Thousands of Bulgarians tell ‘mafia’ government to leave office
The protests began in response to the appointment of media magnate, Delyan Peevski, as head of state security
Wednesday 04 September 2013
Thousands of protesters rallied outside Bulgaria’s parliament today, demanding the resignation of the “mafia” government over allegations of corrupt links to the business community.
The protests in Sofia have not stopped for 99 days but there was a surge in numbers as parliament returned from its summer recess.
Riot police intervened to stop demonstrators as they tried to pull down fences and storm the parliament building this morning. The crowd chanted “resignation” and “mafia”.
Still larger protests were planned for the evening, and participants said they will not stop until the Prime Minister, Plamen Oresharski, resigns.
The protests began in June, just two weeks after the government took office, in response to the controversial appointment of a powerful media magnate, Delyan Peevski, as head of state security. The appointment has since been reversed, but critics see it as a symptom of the deep rot that exists in Bulgarian politics.
Local media say Mr Peevski controls a powerful network of newspapers and television channels. He was sacked from government over corruption allegations in 2007 but the investigation was later dropped.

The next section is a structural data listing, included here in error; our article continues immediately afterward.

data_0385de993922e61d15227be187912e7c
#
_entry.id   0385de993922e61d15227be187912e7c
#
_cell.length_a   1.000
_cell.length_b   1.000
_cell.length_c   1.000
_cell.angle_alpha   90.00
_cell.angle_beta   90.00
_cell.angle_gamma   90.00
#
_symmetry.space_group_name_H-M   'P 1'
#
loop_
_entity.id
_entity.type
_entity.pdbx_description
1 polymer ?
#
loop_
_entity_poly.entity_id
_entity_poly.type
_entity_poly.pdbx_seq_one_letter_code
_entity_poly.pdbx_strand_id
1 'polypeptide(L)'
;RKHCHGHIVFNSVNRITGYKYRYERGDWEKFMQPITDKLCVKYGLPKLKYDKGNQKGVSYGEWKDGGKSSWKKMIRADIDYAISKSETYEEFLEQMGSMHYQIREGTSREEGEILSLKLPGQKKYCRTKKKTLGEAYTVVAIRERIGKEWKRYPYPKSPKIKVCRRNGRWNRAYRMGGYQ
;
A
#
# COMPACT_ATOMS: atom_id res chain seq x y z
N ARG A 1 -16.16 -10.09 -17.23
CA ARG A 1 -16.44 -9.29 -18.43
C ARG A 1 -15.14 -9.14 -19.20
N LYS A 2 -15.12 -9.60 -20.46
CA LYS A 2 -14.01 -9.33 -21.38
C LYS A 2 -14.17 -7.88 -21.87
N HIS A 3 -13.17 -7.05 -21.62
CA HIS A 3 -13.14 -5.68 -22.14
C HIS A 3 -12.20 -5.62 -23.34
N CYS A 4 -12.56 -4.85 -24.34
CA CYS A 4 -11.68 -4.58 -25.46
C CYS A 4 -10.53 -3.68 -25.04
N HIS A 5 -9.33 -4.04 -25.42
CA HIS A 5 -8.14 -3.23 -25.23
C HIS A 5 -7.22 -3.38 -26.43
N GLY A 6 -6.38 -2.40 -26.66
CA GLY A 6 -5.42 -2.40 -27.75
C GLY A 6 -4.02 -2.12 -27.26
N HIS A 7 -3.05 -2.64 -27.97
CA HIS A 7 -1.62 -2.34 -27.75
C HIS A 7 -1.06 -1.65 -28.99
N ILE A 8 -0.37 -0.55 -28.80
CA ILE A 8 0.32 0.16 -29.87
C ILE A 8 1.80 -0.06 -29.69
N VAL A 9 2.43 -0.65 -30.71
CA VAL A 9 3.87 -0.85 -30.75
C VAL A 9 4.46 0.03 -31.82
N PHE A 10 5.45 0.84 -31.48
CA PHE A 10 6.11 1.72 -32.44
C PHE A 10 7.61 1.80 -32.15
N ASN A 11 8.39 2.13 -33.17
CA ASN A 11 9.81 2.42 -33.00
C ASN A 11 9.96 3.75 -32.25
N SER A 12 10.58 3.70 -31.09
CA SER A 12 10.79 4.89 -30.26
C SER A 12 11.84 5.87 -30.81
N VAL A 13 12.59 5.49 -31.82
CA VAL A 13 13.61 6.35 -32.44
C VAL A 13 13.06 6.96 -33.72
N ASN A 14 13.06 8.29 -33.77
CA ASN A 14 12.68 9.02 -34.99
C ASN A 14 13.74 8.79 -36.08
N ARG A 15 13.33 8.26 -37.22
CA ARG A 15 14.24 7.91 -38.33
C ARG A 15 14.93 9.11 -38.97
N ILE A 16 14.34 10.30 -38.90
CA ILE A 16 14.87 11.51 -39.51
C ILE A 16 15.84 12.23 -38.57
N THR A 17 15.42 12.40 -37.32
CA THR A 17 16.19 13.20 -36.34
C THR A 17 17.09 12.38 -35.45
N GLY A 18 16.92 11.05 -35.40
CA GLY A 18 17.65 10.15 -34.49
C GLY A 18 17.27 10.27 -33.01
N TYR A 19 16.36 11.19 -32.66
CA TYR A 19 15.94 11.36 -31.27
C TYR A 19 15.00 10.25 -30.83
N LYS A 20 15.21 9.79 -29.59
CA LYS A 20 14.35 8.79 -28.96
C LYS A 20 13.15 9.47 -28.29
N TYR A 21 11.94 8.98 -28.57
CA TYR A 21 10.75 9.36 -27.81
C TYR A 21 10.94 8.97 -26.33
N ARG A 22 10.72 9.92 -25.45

“There’s almost no sphere of political life where this government has not made obnoxious appointments. There are very controversial people in lots of key positions,” said Vessela Tcherneva, programme director at the Centre for Liberal Strategies in Sofia, who was at the morning protests.
The government has been bussing in people from nearby villages to hold counter-protests, she said, but both sides have remained peaceful.
Anger is widespread across the country, with polls last week showing that more than half the population supports the protesters, while only a third is backing the government. Only 5 per cent thought the appointments were transparent and fair.
The government is also struggling to hold together an unlikely coalition, relying on the pro-immigrant Movement for Rights and Freedoms and the far-right Attaka party.
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